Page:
Deena says, "I am ill and am going to lie down for about a half hour..."
Sue says, "Hi all."
Sue says, "Am ready and waiting for the start."
Sue says, "Just checking in"
Lucio_Agra says, "Hi, Sue. I also came a little bit early."
Sue says, "Nice to meet you"
Sue says, "I am doing other things as well but just wanted to reassure Deena I am here, since she is unwell."
Lucio_Agra says, "Think she's idle for a moment but will come back soon."
Lucio_Agra says, "Hey, I saw your picture before! I gave a refresh in the look button and there you was. Your hair looks great!"
Sue bows gracefully.
Sue says, "Christy Sheffield Sanford did it for me :)"
Sue says, "Are you going to do a description?"
Lucio_Agra says, "You
can see some data about me at http://www.deenalarsen.net/0819.htm#lucio. Sorry,
I don't know if it is exactly what you mean. I am not only a non-native speaker
but also not familiar to procedures in Lingua MOO."
Editor's Note: This URL was for the chat, and the information is now in this log.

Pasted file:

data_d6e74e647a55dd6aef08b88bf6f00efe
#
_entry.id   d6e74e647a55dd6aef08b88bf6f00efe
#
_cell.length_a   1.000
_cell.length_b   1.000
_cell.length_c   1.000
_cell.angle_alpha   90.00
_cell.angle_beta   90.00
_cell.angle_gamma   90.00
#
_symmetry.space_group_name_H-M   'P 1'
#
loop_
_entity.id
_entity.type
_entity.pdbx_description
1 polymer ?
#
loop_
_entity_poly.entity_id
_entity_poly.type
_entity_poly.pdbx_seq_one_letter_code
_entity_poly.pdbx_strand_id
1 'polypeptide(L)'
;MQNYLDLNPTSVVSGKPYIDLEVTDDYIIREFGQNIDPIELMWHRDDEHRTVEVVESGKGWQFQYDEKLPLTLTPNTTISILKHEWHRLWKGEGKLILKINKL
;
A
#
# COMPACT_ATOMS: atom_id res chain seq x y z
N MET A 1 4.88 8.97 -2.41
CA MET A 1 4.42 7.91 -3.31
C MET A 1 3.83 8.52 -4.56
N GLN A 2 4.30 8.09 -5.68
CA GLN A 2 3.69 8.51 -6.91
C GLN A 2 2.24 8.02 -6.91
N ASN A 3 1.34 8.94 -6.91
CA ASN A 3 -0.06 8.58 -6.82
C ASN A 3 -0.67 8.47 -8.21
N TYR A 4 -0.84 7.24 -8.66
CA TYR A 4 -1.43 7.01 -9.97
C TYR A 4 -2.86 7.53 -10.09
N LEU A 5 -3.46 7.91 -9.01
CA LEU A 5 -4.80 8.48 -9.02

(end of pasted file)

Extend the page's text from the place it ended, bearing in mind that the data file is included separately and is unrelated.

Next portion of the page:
Sue says, "You are doing very well Lucio."
Deena says, "Hi Sue, Lucio--I'm going to rest for a bit more."
Sue says, "Hi Deena - how are you feeling? - ah ok."
Deena says, "Not so good. I don't think I'll make it through the chat..."
Sue says, "Oh dear".
Lucio_Agra says, "BTW Deena, could you after send me an e-mail teaching me how to build a space at "Third Dimension"?"
Lucio_Agra Lucio offers some "Caipirinhas" direct from Brazil.
tomb arrives. tomb says, "Anyone here?"
Sue says, "Yes - hi."
tomb says, "Tomb is Tom Bell"
Sue says, "Oh i thought you were a crypt!"
Sue says, "Nice to see you Tom."
Lucio_Agra says, "Hi, Tomb. I also made the same analogy."
tomb says, "Coming back from the dead."
Sue says, "Welcome home."
tomb says, "Hi, all."
Sue says, "Hi Ev."
Lucio_Agra says, "Hi, Everdeen."
Lizbeth emerges pixel by pixel, looking slightly blurry.
Everdeen says, "Hi Sue, Lucio."
Sue says, "Hi Lizbeth."
Lucio_Agra says, "Hi, Lizbeth. Good pixels bring u."
Lizbeth says, "Hi Sue."
Everdeen spritzes screen and wipes.
Everdeen says, "Hello Lizbeth."
Lizbeth says, "Hi Lucio, Everdeen."
Lizbeth wags her tail happily.
Lucio_Agra Lucio offer more caipirinhas to newcomers
Sue says, "what is this Lucio? "
Everdeen whaps her tale haggily.
Sue says, "I am intrigued!"
Lucio_Agra says, "Caipirinha is a beverage composed with lemon, sugar cane, and cachassa"
Everdeen says, "Very refreshing Lucio!"
Sue says, "And what is cachassa? This sounds delicious"
Lucio_Agra says, "It is a fermented beverage made of sugar cane. It is the most known drink in Brazil"
Sue says, "Well Lucio, thank you, I'll enjoy this!"